Tod the Turtle

On Aug. 13, 2021 – a Los Angeles County High School for the Arts (LACHSA) student ventured into Chinatown after school and spotted dozens of turtles being sold. One turtle in particular caught the attention of the student, the smallest one. After purchasing the turtle, the LACHSA student took the turtle to the vet to get a health check and then named him Tod.

Once at the vet, it was discovered that Tod the Turtle is a red-eared slider. Here is how to identify red-eared sliders: they are brightly marked and have a top shell that looks like a bowl turned upside down. The shell is divided by “scutes,” which resemble individual plates that have been adhered together to form the shell. The scutes along the carapace’s exterior edge are highlighted in yellow. A red earmark can also be found directly behind the eye.
For around six months, Tod lived with the student – he had a house but needed a home. After searching endlessly for a home Tod could be happy in, it was decided that Tod would live in a reptile sanctuary located in Pasadena. As of now, Tod lives with two other red-eared sliders and many other reptiles such as iguanas and snakes!

Because the introduced red-eared slider prefers to reside where the Western painted turtle does, it’s crucial to recognize the turtles by looking for different marks. One of the most frequent turtles in the Puget Sound area is the red-eared slider. They can be spotted sunbathing along Lake Washington and ponds throughout Western Washington.
Ponds, lakes, marshes, and slow-moving rivers with soft, muddy bottoms are all home to this turtle. Pond sliders are found in the southern Great Lakes region, from Michigan to West Virginia, west to Indiana and Illinois, and south to the Southeastern and South-Central United States. Because red-eared slider turtles are popular as pets, they can be found all around the world. According to the Humane Society, red-eared sliders are now considered among the world’s 100 most invasive species because people get tired of them and release them into the wild.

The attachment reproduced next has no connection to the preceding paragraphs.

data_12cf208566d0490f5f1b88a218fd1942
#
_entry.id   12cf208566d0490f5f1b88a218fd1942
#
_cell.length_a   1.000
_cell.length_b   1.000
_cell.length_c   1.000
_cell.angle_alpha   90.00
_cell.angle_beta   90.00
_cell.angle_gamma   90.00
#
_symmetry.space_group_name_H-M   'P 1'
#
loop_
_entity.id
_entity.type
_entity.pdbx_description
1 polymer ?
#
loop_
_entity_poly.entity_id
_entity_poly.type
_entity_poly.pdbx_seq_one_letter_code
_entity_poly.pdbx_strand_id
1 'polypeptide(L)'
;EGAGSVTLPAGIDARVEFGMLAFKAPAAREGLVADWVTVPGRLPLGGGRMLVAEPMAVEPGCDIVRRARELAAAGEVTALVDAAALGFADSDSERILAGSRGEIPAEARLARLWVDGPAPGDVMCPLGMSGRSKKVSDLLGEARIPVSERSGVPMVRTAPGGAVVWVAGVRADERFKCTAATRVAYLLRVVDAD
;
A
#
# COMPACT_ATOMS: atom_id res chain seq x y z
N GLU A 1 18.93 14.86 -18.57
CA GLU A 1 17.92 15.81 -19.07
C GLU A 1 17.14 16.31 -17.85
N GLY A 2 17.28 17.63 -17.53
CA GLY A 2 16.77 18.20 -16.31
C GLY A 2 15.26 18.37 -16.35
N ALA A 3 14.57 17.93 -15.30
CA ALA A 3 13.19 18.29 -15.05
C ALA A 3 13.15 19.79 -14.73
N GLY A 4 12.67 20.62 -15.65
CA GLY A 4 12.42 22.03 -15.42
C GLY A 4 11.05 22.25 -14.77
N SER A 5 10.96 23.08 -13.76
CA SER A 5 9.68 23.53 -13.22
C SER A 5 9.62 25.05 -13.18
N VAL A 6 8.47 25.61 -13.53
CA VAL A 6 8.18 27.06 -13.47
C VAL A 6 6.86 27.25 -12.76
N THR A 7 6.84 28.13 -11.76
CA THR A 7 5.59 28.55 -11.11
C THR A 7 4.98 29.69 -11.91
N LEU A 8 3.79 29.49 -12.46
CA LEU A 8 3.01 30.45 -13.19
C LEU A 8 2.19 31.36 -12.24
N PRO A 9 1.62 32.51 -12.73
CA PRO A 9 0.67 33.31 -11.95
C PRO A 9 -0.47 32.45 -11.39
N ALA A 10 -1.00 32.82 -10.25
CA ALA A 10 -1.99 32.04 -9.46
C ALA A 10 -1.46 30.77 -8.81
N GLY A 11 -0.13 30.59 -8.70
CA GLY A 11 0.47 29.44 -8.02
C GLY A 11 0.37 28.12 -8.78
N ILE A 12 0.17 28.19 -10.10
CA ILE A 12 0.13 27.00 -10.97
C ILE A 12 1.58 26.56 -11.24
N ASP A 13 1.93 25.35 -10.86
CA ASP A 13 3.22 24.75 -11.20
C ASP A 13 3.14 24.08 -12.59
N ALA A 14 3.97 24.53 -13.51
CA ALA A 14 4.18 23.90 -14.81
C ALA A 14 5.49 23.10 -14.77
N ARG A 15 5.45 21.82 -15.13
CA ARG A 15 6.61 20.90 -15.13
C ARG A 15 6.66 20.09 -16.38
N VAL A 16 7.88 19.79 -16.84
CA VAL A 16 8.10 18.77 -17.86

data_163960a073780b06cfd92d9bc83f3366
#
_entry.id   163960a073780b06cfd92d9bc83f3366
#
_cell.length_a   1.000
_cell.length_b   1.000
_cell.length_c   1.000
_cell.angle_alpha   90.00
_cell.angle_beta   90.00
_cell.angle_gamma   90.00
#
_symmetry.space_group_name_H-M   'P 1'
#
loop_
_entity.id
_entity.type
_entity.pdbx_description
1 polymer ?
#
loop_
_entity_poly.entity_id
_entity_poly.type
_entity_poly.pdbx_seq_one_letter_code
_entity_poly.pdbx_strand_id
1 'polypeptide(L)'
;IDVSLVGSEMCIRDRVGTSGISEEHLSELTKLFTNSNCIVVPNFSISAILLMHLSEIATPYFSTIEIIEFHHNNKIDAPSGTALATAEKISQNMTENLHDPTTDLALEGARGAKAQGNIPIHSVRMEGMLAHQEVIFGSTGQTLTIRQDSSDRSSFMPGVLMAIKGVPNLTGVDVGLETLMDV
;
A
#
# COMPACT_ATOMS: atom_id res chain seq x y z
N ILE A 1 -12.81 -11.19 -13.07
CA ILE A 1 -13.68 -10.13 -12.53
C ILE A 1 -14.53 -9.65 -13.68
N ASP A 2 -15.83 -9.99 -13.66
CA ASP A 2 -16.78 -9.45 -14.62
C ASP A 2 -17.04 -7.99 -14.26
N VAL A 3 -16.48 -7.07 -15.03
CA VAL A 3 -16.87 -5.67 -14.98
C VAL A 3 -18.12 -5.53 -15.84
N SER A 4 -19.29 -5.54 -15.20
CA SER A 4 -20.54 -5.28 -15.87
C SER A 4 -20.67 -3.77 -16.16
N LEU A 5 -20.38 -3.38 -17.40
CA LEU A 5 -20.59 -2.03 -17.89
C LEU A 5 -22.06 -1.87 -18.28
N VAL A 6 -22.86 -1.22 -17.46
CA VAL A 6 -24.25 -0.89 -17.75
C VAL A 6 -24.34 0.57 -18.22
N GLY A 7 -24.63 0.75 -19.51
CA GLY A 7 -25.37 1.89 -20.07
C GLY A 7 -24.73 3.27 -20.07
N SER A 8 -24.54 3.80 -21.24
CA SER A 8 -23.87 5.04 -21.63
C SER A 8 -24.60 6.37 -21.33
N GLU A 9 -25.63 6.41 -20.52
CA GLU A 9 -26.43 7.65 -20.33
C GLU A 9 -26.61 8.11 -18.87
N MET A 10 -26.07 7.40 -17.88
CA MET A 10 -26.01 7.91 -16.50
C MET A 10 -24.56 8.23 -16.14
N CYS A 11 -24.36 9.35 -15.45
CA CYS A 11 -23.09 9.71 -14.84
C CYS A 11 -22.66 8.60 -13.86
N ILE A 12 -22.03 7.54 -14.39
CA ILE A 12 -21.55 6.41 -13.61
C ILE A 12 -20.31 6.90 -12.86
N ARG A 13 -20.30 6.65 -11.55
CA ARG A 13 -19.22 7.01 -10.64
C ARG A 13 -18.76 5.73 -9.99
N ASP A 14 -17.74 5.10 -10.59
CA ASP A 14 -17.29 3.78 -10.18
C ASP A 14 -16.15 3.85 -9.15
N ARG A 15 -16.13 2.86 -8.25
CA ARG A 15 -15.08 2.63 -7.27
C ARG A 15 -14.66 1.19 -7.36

Turtles lack teeth and instead have horny ridges with small sharp groves on their upper and lower jaws, similar to a serrated knife. Because of this, their primary food sources mainly consist of plants and small animals such as crickets, fish, crayfish, snails, tadpoles, worms, aquatic insects, and aquatic plants.

Depending on the temperature in the nest, a baby turtle will either be a boy or a girl. Pond slider eggs incubated at temperatures ranging from 22-27 degrees Celsius produce only males, whereas eggs incubated at higher temperatures produce females. Baby sliders hatch from the egg and resemble small adults.

Turtles keep their eyes peeled for predators and dive into the water at the first sign of trouble. If they can’t get into the water, they can quickly pull their heads and legs into their hard shells. red-eared sliders prefer to sunbathe in groups. They prefer logs, fallen trees, and other objects near bodies of water (see photo). The warmth of the sun aids in the removal of parasites. Reptiles do not hibernate, but they do become less active in the winter. During the winter, red-eared sliders spend their time at the bottom of ponds or shallow lakes. In general, they go dormant in October when temperatures drop below 50 degrees Fahrenheit (10 C).


Did You Know? :

Red-eared slider’s population is around 8 million.
Red-eared slider turtles are solitary animals. However, during the mating season, they do socialize.
Pond sliders like red-eared sliders communicate with vibrations and touch.
The length of an adult red-eared slider ranges between 5 to 9 in (12.7 to 22.86 cm). However, females might reach 12 in (30.48 cm).
Red-eared sliders don’t have separate names for males and females, and there is no specific name for their babies.